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Old 12-28-2011, 09:20 AM   #8
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^^^^ That sounds like it might be a u-joint seizing, dude.

Last edited by thook; 01-02-2012 at 08:10 PM. Reason: doodoo s'thpellingous
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Old 01-01-2012, 09:26 AM   #9
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^^^^ That's sound like it might be a u-joint seizing, dude.
we looked at them, they seemed ok
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Old 01-01-2012, 09:47 AM   #10
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Looking doesn't always tell you.
Sometimes you have to take the prop shaft off and see if they move smoothly.
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Old 01-01-2012, 12:01 PM   #11
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^^^^ This!

Really, you gotta pull the shaft down and move it by hand. On the vehicle, it can look solid w/grease and feel solid, but there's tension on it. The needle bearings could be toast and you'd have no idea until you pull it down.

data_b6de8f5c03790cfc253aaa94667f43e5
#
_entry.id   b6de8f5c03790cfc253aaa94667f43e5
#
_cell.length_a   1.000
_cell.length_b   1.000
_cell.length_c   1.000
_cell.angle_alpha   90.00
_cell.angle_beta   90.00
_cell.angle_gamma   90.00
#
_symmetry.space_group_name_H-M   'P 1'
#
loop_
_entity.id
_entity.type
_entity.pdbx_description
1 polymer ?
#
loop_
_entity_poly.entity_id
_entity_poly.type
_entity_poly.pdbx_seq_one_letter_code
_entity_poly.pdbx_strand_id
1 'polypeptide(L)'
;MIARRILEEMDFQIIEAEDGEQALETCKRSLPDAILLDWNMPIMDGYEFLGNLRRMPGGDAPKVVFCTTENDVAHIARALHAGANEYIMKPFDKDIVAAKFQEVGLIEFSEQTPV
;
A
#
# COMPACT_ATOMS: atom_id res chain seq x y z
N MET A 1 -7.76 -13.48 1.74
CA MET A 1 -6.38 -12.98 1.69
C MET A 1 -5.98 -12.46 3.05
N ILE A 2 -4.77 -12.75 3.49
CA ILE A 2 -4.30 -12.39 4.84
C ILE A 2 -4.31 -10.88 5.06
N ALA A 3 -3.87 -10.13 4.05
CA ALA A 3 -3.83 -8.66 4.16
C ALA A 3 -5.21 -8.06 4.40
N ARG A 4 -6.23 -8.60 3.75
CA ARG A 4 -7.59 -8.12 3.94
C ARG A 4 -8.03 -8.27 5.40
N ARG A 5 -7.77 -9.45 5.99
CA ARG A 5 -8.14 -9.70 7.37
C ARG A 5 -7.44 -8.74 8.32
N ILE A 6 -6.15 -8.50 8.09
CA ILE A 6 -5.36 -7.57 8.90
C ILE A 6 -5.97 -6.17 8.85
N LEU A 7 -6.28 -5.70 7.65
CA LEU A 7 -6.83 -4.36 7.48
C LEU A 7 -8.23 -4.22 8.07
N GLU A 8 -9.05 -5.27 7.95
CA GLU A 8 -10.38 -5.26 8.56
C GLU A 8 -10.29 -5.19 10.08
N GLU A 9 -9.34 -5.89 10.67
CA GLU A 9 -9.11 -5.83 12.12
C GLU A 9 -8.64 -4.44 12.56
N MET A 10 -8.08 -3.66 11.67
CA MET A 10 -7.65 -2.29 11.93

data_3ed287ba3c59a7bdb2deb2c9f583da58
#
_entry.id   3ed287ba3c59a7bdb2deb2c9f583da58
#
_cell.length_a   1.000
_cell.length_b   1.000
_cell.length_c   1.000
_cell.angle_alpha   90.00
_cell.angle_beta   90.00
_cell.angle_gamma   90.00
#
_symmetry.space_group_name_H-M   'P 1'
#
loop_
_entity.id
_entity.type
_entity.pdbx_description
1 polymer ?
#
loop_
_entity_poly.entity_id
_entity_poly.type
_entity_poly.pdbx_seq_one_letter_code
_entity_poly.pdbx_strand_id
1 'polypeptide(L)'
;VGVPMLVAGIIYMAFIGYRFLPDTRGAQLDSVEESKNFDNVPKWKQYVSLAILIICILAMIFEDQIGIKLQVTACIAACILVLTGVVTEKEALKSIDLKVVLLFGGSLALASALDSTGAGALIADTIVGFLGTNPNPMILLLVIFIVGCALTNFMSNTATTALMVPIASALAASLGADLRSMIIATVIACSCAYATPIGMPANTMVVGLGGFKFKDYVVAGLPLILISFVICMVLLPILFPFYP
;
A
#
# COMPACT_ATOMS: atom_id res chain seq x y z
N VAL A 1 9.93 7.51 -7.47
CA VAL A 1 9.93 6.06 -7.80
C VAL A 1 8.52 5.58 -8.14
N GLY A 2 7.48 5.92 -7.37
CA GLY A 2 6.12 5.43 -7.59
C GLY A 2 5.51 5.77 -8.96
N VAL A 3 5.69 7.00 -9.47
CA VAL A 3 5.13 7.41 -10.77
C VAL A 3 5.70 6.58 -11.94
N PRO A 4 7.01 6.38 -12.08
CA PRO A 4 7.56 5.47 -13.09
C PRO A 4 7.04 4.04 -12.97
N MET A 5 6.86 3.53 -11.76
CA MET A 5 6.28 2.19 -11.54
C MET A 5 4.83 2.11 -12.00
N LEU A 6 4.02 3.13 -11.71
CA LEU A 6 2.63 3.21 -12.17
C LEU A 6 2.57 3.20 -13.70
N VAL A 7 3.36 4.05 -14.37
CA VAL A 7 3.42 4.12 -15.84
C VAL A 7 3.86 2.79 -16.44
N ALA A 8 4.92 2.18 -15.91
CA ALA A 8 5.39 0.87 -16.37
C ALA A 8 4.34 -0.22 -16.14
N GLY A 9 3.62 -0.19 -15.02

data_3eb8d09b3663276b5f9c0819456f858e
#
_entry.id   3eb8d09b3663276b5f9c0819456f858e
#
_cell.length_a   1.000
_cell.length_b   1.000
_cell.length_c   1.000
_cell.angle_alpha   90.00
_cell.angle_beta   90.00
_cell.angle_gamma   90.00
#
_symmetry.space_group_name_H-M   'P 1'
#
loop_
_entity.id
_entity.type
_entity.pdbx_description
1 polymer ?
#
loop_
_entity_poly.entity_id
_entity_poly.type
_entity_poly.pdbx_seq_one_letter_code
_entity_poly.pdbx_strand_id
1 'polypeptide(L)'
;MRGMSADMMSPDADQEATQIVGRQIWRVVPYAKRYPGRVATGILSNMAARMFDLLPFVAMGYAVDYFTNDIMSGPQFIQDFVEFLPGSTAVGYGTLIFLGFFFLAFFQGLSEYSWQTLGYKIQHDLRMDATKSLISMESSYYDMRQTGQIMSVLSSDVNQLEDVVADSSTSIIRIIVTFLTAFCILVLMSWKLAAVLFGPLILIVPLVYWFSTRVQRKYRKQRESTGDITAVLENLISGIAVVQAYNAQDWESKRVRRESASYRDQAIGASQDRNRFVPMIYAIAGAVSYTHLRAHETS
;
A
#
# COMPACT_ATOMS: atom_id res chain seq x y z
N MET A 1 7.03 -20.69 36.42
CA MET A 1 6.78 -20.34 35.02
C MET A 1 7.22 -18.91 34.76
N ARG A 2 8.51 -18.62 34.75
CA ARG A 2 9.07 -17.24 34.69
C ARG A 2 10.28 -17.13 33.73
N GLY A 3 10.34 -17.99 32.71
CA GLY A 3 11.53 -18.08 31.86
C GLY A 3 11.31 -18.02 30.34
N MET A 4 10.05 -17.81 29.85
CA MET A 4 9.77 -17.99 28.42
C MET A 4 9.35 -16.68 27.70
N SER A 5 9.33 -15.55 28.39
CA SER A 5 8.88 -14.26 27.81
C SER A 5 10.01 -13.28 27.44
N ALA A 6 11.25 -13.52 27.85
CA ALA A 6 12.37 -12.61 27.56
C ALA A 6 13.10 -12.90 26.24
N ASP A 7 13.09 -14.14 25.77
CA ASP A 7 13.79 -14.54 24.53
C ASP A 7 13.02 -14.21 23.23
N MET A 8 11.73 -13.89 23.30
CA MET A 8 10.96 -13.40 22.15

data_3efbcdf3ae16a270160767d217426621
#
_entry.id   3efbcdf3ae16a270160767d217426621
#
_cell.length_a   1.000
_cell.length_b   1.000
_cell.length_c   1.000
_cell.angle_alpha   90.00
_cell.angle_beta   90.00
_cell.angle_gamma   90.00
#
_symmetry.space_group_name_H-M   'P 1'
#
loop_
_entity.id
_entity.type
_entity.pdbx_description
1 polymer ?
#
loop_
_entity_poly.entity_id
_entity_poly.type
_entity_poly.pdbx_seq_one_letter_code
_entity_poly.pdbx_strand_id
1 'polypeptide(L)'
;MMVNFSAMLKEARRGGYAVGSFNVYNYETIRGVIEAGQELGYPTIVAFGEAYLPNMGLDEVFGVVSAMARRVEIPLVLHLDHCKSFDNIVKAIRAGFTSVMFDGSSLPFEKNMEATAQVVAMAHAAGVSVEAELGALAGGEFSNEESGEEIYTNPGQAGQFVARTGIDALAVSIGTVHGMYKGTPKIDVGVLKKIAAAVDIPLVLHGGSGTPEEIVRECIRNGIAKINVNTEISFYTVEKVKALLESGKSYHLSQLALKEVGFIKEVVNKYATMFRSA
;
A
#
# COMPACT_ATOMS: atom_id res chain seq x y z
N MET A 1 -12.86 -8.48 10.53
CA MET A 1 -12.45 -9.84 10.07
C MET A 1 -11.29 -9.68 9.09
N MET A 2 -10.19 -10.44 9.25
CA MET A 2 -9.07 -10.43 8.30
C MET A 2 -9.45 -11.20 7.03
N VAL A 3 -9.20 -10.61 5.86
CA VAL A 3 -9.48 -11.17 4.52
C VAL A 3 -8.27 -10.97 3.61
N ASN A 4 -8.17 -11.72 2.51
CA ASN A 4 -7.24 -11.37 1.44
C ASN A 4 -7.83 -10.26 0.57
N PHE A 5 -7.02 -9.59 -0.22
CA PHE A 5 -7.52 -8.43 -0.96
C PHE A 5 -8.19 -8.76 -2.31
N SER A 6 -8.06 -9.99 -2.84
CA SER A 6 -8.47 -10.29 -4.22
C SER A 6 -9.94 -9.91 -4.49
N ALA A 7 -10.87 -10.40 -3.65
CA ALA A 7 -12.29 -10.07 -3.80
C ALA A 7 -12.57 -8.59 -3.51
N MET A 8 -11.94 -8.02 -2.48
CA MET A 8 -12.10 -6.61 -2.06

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Old 01-02-2012, 02:29 PM   #12
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OK, THANKS guys, that is why I love this forum, good people and information. I will do that or get it done in the near future. In the process of moving

Last edited by coops2k; 01-02-2012 at 02:38 PM.
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Old 01-02-2012, 04:32 PM   #13
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thook has you going in a great direction as he has a way of doing.

to try and add, your looking for a rather wide resistance range at your idl/e2 check. the trick is to set it and have all other readings within their specified ranges. in my case i did actually have to get pretty precise and say some bad words to obtain this.

so moral of the story is do all checks stated in the manual. they are all important. your idl circuit, and vta's to determine correct resistance at pre-determined throttle openings. take your time. you'll get it
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Old 02-01-2012, 12:00 PM   #14
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I just purchased a new TPS. and I'm trying to get it adjustted now.. however i'm having a real tough time getting my guages between the lever adn stop screw on my 3vze.. any one have any tips? :/ its hard to make out on the Drawings.. but i can't seem to get the right angle
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3vze, adjustin, adjustment, lever, location, ntps, position, screw, sensor, set, stop, throttle, timing, toyota, tps